Monday, November 15, 2010


Tis time to take my body up to a mountain peak that speaks. Tis my soul that longs to sing in the wind and spend a night in the wild among the beasts and the blooms. A three day get-away into the sculptures fashioned by the Father for my leisure and pleasure. To smile awhile in His presence -- to accept His most generous present of mighty trees that dwarf me into thanksgiving. Responding to Thy precious call, I run. In 1851 the astonishing beauty of Yosemite Valley and the geyser wonderland of Yellowstone give birth to the radical idea of creating national parks for the enjoyment of everyone. John Muir is the eloquent defender of nature and the poet of the trees, canyons and uninterrupted vista's created by God to nurture the souls of mankind. Because the magnificent natural wonders of the land should be available not to a privileged few, but to everyone, on June 30, 1864, President Abraham Lincoln signed a law to preserve forever a beautiful valley and a grove of trees that he had never seen. John Muir believed when he looked upon the mountains he saw what God created to restore the soul of man. The winds sing, and the clouds hover atop the mountain where all our answers lay. Our non-verbal response to nature, our reply to the lesson of towering tall trees, is that we stand erect, that we look across time and know that this too shall pass, but while we are here, we can weather any storm with the dignity of swaying trees. The Rock of ages can only be heard as we stand still, and in awe --- it is then that we hear the voice of God. The gospel of nature was written by John Muir and as a result 60 acres wisely were set aside public use, to dwell within the sacred and refresh and bask in the garden of Eden as God intended. Born in Dunbar, Scotland and raised in Wisconsin, John Muir was a natural-born scientist who studied geology and botany at the University of Wisconsin. By the age 11, Muir was able to recite three-quarters of the Old Testament by heart, and all of the New Testament. Muir felt a spiritual connection to nature; he believed that mankind is just one part of an interconnected natural world, not its master, and that God is revealed through nature. Muir wrote of Yosemite that it was "by far the grandest of all the special temples of Nature I was ever permitted to enter...the sanctum sanctorum of the Sierra." When he was not running the sawmill, Muir devoted all his free time to exploring the valley. Like Muir I too feel a deep, spiritual connection to the moss covered rocks, the redwoods that direct me to look up, the creatures that crawl, and the eagles that soar. While I yet live close enough to drive up Priest Grade Road, I choose to loose all the burdens of this world and devote myself to under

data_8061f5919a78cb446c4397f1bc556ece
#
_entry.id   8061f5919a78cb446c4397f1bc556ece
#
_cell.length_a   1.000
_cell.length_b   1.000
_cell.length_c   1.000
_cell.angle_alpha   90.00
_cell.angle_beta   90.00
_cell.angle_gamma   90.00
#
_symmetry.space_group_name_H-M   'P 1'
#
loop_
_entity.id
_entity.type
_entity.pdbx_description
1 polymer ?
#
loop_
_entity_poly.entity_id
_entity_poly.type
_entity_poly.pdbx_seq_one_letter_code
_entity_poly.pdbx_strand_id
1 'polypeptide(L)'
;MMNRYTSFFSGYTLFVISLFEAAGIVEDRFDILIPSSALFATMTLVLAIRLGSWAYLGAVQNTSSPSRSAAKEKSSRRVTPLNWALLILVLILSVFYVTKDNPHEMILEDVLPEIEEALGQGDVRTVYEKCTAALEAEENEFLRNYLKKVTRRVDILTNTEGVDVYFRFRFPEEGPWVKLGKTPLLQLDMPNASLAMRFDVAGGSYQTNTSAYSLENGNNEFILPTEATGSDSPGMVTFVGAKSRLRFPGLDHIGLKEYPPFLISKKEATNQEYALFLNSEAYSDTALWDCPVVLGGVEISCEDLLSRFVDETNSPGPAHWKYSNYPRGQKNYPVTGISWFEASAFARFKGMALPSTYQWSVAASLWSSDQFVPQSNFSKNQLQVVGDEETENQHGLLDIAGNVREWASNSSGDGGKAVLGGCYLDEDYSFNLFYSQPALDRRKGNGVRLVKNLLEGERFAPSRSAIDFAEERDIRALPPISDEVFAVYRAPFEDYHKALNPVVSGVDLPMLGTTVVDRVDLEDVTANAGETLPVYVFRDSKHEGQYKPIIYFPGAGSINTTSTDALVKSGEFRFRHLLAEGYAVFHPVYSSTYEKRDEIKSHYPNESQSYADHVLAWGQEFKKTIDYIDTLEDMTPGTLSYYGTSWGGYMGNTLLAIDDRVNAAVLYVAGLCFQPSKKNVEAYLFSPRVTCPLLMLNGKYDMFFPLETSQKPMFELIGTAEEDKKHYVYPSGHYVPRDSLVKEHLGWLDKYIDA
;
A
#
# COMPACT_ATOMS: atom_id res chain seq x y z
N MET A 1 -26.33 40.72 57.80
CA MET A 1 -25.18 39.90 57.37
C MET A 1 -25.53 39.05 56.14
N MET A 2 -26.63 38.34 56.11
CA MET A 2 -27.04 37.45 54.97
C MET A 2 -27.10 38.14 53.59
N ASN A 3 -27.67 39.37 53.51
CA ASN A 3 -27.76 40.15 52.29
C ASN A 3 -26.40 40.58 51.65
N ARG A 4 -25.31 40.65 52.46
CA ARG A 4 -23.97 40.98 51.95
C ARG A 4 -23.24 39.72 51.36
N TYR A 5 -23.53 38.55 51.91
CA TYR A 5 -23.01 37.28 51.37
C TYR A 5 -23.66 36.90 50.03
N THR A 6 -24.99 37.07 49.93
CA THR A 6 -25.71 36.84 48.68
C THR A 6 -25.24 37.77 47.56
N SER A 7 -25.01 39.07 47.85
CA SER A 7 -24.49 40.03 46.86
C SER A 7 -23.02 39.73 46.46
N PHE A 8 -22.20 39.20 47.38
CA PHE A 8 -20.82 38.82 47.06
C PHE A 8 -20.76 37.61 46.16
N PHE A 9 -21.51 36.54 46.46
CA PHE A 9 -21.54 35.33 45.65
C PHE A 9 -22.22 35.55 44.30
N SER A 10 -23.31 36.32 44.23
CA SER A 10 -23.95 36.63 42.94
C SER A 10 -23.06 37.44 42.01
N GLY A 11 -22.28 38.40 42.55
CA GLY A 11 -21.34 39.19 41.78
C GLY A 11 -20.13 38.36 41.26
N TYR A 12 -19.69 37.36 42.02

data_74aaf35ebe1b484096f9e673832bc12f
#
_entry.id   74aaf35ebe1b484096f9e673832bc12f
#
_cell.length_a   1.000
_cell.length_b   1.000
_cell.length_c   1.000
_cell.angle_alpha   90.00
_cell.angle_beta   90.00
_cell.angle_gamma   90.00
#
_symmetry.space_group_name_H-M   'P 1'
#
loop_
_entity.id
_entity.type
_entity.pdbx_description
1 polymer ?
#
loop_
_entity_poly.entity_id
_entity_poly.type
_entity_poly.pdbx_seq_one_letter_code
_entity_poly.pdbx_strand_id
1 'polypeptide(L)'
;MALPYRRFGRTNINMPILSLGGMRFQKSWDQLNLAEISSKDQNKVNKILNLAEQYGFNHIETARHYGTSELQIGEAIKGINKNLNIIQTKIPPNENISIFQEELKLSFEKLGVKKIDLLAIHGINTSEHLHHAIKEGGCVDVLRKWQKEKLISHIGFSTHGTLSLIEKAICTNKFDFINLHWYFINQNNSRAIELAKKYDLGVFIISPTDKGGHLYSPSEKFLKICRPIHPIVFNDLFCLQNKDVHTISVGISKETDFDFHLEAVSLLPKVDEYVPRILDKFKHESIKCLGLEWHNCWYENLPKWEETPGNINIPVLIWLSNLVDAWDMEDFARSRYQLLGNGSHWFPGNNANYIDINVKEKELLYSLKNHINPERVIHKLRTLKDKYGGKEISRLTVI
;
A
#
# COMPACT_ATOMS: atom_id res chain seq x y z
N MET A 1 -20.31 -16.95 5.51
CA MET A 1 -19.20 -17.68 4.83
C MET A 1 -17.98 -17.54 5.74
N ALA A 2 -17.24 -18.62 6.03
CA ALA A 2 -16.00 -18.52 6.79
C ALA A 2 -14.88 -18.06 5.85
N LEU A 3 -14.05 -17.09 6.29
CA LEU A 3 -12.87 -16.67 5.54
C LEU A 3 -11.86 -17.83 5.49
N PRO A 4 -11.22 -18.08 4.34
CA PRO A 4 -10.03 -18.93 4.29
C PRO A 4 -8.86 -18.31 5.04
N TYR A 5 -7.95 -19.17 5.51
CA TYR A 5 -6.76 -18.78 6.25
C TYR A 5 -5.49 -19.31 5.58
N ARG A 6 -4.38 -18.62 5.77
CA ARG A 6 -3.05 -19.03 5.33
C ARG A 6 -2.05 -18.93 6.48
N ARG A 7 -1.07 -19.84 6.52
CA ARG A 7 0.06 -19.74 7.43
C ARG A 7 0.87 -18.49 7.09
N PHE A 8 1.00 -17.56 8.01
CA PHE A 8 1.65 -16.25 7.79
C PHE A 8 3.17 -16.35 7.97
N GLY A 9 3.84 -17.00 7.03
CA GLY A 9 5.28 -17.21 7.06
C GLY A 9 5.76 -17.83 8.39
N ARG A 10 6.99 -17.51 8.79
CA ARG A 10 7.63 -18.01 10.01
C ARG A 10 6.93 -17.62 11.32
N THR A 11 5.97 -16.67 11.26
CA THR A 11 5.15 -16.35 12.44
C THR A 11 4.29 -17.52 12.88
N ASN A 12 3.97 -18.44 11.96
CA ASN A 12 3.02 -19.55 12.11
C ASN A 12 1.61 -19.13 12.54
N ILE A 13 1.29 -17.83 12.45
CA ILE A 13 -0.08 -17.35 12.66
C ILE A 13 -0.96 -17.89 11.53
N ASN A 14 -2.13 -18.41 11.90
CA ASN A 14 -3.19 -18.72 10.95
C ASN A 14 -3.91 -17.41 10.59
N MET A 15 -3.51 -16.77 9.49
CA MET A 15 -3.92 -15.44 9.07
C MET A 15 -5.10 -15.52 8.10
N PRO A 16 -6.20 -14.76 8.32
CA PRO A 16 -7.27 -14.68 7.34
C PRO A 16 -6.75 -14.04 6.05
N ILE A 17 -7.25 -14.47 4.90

standing His wild invigorating creation. To allow the flower to speak in the language of beauty and to be transformed once again by our communication. Muir moved to Oakland to begin work on a series of reports and articles about Yosemite. Barbara shall move to Lake Chapala to begin a report of what else God has created for my soul. The written Word that inspired Muir to marvel at the majesty of the whole creation, is the same living Word that compels Barbara to write and articulate a heart that overflows with graditude to simply breathe the crisp air while dazzling in the depth and height of a God that gives all of this to us. His abiding Love for us is evidenced in whatever shouts natural beauty at us. Nature is essential to our ability to walk this earth at any length --- "wildness is a necessity". We were created to appreciate places like Yosemite for reasons greater than their economic value. A wild forest still ministers to the souls of people, as it did John the Baptist. After five years of writing in Oakland, John Muir had become a famous voice for nature. Soon Muir began to yearn for the wilderness. Upon returning to Yosemite, Muir discovered that California had neglected his "sacred temple." Tunnels had been carved through the hearts of some of the big trees, meadows had been converted into hayfields and pastures, and the valley was littered with tin cans and garbage. As if that were not enough, the mountain ramparts in the Sierras above were being destroyed by sheep and lumbermen. Muir threw himself into what became a pitched battle to preserve the high country. He once again wrote articles describing both the region's beauty and its vulnerability and soon Congress was flooded with public petitions. Muir endured attacks on his integrity by opposing politicians, but finally, on October 1, 1890, President Benjamin Harrison signed into law a bill creating Yosemite National Park, and Sequoia National Park to protect two groves of Big Trees on the western flank of the Sierra Nevada, up highway 4 just outside of Arnold, California. Muir's three-night camping trip with President Theodore Roosevelt in 1903, was a night under the stars that forever changed conservation history. Muir was able to persuade Roosevelt to return Yosemite Valley and the Mariposa Grove to federal protection as part of Yosemite National Park. The trip had a lasting impact on the president. Roosevelt made a speech in Sacramento the next week saying "The night was clear and in the darkening isles of the great Sequioa grove, with the majestic trunks beautiful in color and semetry, rose around us like the pillars of the most ideal cathedral that was ever conceived, even by the fervor of the middle ages. Hermit Thrushes sang beautifully in the evening. Surely our people do not understand the rich heritage that is theirs. There is nothing more beautiful than Yosemite. Having the unchanged view of the Grand Canyon or the summit of Yosemite, the natural environment is infinitely more valuable spiritually and economically than anything man made or achieved. We must leave it as it is." These two greatly esteemed men John Muir and Teddy Roosevelt agreed that God touches our souls with His creation. Muir said of his time with Teddy "I had a perfectly glowing time with the president and the mountains. I never had a more interesting, hearty and manly companion. I stuffed him pretty well regarding the timber thieves and other spoilers of the forest." Muir was a founder and the first president of the Sierra Club. Muir Woods National Monument, is a grove of redwoods north of San Francisco named in his honor. John Muir remained a deeply religious man writing, "We all flow from one fountain—Soul. All are expressions of one love. God does not appear, and flow out, only from narrow chinks and round bored wells here and there in favored races and places, but He flows in grand undivided currents, shoreless and boundless over creeds and forms and all kinds of civilizations and peoples and beasts, saturating all and fountainizing all." He described the beauty of the Sierra Nevada as the Range of Light. "After spending time in the heart of it, rejoicing in the glorious floods of light, seeing the sunburst over icy peaks, the noonday radiance across the trees, a thousand dashing waterfalls, it is the most divinely beautiful mountain range I have ever seen." John Muir